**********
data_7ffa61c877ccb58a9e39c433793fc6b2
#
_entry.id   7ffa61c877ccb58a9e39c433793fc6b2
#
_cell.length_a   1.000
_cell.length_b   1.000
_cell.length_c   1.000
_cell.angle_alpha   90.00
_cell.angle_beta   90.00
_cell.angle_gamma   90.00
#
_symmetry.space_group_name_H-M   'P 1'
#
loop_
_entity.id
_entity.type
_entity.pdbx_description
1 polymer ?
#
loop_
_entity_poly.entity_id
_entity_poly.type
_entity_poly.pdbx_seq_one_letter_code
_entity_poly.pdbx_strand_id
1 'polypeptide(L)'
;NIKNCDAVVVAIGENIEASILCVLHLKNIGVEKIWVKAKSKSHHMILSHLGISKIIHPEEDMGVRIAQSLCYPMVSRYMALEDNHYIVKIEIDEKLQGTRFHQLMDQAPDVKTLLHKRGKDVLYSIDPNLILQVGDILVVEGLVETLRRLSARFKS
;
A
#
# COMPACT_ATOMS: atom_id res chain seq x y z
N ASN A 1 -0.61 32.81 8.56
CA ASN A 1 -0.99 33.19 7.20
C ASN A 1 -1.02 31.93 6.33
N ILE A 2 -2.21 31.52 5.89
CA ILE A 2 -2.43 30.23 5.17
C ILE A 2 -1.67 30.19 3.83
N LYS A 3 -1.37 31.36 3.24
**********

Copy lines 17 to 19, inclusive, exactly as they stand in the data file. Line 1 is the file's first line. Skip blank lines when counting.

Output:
_entity.pdbx_description
1 polymer ?
#